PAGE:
Spreading Joy Through Education
Written by Emily DePangher
Soon after graduating from Hillsdale in 2014, Rachel Basinger moved to Williamsburg, Virginia, and began her teaching career at Providence Classical School, where she spends her days teaching Humane Letters, an integrated humanities class that focuses on history, literature, philosophy, and theology.
Her path to becoming a teacher, however, was not a conventional one. Though Rachel was homeschooled and grew up with a deep respect for education, she entered Hillsdale with her heart set on law school and a desire to later enter the political world. However, as she began her studies at Hillsdale, she realized that she wanted to pursue something completely different.
“I first considered classical education because Hillsdale had so many good teachers, including Drs. Birzer, Gaetano, and Stewart, who were all very formative in my love for history. I also loved the entire Spanish department, including the late Dr. Muñiz. Through them, I realized that the best way to change society was not through changing laws or policies but through helping individuals.”
And Rachel has gone on to do just that. When looking back at her most rewarding moments during her first years of teaching, she likes to share about the time when a shy young student of hers went out of his way to thank her for some edits she had made to his paper.
“I was so surprised that the student had come up to me and thanked me for something that seemed very small to me. Since then, I have had a good rapport with this student, and I feel like I was finally able to connect with him.”
Though she found teaching to be difficult at first, Rachel has learned to recognize and enjoy the fun that comes with her job.
“A former teacher told me that third year is when it gets fun, and I have found this to be true. I was very discouraged during my first year teaching and wanted to quit, but I am so glad that I stuck with teaching. My students are the reason I want to continue teaching.”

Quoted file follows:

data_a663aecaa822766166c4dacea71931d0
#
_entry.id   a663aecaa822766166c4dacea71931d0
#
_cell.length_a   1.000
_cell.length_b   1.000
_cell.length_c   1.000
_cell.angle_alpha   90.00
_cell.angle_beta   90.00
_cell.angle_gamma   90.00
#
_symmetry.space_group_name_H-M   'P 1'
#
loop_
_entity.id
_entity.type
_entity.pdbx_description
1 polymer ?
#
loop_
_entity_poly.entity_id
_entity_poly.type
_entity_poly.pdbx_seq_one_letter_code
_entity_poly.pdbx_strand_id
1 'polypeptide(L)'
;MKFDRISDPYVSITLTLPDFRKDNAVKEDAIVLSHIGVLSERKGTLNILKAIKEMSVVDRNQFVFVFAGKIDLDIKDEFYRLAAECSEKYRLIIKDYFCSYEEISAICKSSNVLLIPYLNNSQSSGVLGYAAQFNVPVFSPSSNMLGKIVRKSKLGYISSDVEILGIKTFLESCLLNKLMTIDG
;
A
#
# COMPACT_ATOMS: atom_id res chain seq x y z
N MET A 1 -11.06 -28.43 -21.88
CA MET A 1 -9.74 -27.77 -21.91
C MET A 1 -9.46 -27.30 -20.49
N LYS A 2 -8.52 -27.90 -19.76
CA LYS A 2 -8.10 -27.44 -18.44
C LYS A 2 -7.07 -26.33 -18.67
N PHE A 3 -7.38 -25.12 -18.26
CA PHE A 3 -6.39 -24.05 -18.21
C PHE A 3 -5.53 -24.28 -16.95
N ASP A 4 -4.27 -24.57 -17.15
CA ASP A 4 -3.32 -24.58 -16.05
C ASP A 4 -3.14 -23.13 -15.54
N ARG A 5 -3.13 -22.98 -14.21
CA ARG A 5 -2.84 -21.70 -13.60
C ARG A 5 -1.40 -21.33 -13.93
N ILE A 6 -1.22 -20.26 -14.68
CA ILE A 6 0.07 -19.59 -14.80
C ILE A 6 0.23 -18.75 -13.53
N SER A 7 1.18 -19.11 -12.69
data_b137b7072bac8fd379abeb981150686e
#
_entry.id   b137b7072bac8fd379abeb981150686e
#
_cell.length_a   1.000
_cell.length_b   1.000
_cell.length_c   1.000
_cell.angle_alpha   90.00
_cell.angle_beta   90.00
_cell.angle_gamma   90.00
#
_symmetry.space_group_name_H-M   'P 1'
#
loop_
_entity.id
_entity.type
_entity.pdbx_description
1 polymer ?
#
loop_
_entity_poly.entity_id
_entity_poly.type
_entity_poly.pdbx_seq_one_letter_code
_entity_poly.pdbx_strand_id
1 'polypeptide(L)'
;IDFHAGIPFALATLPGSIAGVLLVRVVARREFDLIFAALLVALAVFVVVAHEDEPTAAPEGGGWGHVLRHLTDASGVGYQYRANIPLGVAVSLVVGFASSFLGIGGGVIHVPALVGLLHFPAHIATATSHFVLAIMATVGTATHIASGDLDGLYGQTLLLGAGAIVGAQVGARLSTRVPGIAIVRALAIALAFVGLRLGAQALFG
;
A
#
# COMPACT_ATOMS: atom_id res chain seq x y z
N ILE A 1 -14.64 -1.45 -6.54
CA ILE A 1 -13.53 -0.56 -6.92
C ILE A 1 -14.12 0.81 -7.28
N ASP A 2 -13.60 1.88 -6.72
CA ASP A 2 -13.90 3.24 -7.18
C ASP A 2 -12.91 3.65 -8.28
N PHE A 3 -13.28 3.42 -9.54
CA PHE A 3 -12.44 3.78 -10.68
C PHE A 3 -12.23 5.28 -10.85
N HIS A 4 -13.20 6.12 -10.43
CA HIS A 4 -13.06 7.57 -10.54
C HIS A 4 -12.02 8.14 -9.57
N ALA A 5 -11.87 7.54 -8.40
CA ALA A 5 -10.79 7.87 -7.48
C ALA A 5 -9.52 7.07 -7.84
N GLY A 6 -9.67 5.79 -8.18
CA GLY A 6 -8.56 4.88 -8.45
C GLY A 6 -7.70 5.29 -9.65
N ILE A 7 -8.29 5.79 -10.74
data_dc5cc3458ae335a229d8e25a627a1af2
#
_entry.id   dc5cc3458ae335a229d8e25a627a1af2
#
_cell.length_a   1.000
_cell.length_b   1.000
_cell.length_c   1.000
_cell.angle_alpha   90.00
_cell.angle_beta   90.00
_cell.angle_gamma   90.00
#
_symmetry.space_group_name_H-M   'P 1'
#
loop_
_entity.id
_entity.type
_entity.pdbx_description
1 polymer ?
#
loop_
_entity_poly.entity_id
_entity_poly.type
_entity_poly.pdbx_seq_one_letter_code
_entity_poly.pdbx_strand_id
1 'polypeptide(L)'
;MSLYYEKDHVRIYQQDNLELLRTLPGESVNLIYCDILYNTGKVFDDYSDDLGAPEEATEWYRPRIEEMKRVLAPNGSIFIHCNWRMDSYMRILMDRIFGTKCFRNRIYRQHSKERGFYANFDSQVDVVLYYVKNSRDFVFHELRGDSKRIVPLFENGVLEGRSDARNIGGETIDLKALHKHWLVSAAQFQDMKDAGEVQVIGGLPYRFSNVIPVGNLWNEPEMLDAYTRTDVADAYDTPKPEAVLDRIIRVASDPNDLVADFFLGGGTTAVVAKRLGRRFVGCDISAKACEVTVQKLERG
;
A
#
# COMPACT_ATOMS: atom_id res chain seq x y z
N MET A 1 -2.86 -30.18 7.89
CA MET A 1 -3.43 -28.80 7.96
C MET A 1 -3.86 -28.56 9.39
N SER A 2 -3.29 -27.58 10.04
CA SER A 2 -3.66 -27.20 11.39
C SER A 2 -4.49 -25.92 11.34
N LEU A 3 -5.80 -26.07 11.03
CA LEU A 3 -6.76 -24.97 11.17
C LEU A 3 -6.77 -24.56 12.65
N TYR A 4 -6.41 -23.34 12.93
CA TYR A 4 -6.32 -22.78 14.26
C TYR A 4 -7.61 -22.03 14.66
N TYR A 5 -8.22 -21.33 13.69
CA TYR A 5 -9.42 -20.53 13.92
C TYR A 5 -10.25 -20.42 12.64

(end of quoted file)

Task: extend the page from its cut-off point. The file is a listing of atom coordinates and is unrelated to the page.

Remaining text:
The close community at the classical school also gives Rachel a sense of belonging in her new life as a teacher.
“Every morning, the faculty meets for devotions, so we support each other academically and spiritually. In fact, one of my coworkers and her family have become my second family here in Williamsburg.”
Between her close-knit community in Williamsburg and mentors in Hillsdale who continue to keep in touch with her and pass on new resources that she can use in her classroom, Rachel has continued to both grow as an individual and maintain her own joy for learning, which manifests itself in the lessons she teaches every day.
“A classical school,” Rachel explains, “is supposed to be rigorous, and students by nature tend to avoid hard work and deep thinking. The challenge of the classical teacher is to enchant the hearts and minds of students and teach them how to delight in learning. The best way to do this is to enjoy the material myself, so I try to spread this joy to my students.”
Be sure to check out the guest piece that Rachel wrote about the experience of teaching, entitled, “Is Teaching For Me? A Letter to Prospective (and Current) Teachers.”
Emily DePangher, class of ’16, plans to pursue a career in criminal justice in Washington, D.C. post graduation. As a George Washington Fellow and politics major, Emily has had the opportunity to participate in a myriad of political events while at the college. Furthermore, her participation in mock trial, volunteer hours at the local nursing home, and two summers spent living and working in DC have provided a host of real world experience that she highly values.